Historically, there’s been significant confusion over the issue of fees and investment advice. Perhaps that’s because there are so many fee models to choose from — fee-only, fee-based, commission, hourly, etc. Of course, the root of the problem may be, as a recent State Street Global Advisors (SSGA) Survey reported, that clients just don’t remember discussing fees with their financial advisors. SSGA found that the vast majority (92%) of advisors responded that they discuss their fees with clients, but about one third of investors said they didn’t remember having a fee discussion. That’s a significant disconnect that can present a roadblock to a rewarding client relationship.
It’s this simple — Consumers of investment advice must know and should know how their advisor is getting paid. Anything less than full disclosure and complete understanding is just not acceptable.
Unfortunately, this seems to be getting more difficult, rather than easier. For example, a recent Investment News article discussed how some Registered Investment Advisers (RIAs), generally seen as being on the side of investors, are quietly accepting money from custodians in exchange for recommending particular mutual funds that are more expensive for investors. This payment is made to the adviser as a “shareholder services fee.”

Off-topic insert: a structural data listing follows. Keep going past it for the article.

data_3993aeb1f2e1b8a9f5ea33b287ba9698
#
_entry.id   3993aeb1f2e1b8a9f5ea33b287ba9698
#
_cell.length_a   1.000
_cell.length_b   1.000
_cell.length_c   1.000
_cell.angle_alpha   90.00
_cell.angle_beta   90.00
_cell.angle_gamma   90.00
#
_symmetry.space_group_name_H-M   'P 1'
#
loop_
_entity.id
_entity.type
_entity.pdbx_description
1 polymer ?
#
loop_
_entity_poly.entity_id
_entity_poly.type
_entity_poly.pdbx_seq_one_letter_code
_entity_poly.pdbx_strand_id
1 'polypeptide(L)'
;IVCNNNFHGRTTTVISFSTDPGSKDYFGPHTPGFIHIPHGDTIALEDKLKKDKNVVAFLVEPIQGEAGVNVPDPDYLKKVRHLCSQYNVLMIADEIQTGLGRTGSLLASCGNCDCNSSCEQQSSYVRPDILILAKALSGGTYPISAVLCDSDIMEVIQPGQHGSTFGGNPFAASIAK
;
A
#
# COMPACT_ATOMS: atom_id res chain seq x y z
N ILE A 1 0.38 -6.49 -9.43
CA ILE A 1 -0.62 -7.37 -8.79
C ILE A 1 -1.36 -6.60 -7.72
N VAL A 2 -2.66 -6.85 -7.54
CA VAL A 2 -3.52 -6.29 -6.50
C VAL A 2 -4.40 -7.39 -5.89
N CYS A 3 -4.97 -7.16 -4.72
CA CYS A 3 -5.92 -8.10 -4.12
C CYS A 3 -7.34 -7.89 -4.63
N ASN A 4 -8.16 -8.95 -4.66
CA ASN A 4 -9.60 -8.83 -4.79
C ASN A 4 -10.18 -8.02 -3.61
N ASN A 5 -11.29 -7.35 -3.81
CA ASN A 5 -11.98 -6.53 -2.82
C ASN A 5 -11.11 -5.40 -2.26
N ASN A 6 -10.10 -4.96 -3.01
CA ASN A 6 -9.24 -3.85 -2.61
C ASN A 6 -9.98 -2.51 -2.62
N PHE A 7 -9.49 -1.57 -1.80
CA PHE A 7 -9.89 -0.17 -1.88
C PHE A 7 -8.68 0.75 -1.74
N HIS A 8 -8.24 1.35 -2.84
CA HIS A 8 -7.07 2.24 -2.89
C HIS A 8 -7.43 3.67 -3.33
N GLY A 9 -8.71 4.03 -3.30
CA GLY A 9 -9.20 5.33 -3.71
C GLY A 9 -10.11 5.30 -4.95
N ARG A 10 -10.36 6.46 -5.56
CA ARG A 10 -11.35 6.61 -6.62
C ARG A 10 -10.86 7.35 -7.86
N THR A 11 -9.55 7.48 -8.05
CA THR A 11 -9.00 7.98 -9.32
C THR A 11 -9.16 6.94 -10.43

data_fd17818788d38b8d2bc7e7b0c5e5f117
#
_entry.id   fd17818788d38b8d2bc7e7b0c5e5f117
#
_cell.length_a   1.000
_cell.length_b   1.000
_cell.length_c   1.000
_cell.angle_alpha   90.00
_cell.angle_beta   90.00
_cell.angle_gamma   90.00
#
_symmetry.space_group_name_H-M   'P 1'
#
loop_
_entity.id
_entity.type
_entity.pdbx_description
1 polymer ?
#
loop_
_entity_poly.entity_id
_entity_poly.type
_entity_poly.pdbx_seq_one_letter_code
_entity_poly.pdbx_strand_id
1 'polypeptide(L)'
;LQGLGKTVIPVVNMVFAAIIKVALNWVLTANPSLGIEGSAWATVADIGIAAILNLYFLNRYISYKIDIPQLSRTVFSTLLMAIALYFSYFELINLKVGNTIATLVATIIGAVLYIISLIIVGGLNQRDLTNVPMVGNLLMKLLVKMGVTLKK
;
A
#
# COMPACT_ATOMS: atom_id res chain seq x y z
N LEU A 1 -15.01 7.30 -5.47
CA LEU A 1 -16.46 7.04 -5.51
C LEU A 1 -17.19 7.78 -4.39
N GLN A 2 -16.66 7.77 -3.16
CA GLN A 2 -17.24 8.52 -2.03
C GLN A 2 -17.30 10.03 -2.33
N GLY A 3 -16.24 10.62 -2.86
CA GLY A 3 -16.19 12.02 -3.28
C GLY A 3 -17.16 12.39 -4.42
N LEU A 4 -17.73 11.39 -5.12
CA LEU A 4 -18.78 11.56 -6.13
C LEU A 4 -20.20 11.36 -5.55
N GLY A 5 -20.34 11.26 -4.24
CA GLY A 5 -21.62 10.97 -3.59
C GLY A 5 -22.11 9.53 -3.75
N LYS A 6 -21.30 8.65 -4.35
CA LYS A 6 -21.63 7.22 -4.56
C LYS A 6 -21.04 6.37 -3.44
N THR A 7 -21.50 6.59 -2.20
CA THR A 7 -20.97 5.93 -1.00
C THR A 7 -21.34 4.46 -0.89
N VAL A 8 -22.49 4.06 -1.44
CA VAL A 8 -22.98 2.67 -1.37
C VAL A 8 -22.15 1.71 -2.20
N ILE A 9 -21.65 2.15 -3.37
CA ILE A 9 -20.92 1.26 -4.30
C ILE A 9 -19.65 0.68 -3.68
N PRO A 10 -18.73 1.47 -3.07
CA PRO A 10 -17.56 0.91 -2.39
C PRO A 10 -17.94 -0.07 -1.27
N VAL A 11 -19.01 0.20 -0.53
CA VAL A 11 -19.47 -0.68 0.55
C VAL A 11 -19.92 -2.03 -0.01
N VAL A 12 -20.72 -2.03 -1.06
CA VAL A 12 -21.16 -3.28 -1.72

The Investment News piece reports that “Charles Schwab & Co. and Fidelity Investments, the nation’s No. 1 and No. 3 custodians for advisers, respectively, pay advisers up to 0.2% of assets held in certain no-transaction-fee mutual funds.”
In my view, this payment is a commission most consumers understand that a fee-only RIA does not accept commissions. And that can only exacerbate confusion over fees. Advisors who accept shareholder services fees are required to disclose the arrangement in Part 2 of their Form ADV, which is filed with the Securities and Exchange Commission. However, few clients will likely read those disclosures.
I agree with Ron Rhoades, a professor and expert in fiduciary duties of registered investment advisors, who was quoted in the Investment News article. Of these shareholder services fees, he said, “It’s legal if it’s disclosed properly, but that doesn’t make it right. It could affect somebody’s judgment in terms of the products that they select for the client.”
To be clear, our firm does not accept shareholder services fees. Nor would we accept any payment or make any decision that would put us in conflict with our clients’ best interests.